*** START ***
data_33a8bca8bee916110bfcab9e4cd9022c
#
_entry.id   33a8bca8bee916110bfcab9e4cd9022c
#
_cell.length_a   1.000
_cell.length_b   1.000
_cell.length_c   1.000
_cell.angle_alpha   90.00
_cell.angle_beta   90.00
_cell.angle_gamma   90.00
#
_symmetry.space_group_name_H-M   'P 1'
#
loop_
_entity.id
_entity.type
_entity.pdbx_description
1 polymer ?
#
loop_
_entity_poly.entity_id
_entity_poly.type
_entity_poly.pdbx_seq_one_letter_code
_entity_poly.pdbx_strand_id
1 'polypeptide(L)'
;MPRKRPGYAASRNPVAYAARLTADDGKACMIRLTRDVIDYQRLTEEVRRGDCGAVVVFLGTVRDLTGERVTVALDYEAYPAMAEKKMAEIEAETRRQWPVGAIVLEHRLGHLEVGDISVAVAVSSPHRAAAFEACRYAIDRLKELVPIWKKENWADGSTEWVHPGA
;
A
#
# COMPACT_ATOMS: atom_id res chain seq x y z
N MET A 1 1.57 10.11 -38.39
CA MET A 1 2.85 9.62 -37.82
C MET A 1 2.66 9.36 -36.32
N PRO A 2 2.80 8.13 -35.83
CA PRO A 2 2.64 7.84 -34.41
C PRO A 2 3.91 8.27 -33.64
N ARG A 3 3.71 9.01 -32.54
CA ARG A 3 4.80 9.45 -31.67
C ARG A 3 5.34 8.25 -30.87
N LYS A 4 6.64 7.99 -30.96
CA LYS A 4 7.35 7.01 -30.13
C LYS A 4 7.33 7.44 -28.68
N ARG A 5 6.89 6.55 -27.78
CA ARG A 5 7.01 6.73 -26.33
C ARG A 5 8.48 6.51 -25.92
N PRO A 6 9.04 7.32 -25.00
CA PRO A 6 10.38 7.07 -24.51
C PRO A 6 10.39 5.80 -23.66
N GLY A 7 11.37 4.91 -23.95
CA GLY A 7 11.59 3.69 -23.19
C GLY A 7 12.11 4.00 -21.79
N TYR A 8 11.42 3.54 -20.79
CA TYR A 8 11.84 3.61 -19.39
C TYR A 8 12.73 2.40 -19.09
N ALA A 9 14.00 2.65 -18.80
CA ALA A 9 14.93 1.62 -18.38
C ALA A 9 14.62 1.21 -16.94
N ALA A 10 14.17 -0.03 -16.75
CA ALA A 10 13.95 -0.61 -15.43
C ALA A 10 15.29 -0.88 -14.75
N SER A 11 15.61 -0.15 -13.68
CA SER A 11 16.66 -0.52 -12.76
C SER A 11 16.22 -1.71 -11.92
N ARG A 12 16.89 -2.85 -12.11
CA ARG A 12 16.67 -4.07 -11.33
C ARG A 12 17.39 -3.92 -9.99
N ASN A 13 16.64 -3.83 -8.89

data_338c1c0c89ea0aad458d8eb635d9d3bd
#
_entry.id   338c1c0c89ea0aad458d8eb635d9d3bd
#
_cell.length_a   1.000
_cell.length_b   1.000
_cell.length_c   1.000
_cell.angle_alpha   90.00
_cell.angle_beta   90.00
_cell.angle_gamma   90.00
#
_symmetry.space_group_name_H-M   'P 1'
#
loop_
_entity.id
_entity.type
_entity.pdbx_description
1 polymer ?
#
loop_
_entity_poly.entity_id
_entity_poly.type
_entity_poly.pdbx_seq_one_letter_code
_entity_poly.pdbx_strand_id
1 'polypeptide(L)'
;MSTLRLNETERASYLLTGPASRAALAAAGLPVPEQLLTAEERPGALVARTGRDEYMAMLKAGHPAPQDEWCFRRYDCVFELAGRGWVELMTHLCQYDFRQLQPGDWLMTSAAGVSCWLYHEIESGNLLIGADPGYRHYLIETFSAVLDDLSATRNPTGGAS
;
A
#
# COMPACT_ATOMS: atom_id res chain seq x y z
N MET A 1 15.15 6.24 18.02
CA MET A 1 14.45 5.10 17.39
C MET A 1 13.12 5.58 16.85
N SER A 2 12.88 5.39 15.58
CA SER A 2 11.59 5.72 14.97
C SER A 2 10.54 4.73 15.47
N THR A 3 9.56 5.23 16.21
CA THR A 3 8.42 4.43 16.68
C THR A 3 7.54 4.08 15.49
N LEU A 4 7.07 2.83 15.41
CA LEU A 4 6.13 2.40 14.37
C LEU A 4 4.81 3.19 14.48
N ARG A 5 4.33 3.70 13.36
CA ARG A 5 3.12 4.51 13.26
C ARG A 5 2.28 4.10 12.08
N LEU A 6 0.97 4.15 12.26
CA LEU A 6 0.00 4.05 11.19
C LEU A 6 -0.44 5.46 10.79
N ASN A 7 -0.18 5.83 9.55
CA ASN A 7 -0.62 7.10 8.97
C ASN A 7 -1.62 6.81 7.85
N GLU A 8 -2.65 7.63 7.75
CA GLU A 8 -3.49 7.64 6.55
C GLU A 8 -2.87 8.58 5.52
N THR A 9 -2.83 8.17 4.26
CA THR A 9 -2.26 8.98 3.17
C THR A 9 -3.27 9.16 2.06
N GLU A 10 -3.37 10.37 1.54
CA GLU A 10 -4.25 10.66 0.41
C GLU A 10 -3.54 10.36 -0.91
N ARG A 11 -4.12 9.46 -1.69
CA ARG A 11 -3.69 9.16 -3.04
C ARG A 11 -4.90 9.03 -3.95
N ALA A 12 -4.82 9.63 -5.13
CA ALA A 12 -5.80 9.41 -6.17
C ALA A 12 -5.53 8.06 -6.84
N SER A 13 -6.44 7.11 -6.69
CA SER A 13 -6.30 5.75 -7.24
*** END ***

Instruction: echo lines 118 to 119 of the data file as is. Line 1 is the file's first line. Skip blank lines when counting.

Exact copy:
C ASN A 7 -1.62 6.81 7.85
N GLU A 8 -2.65 7.63 7.75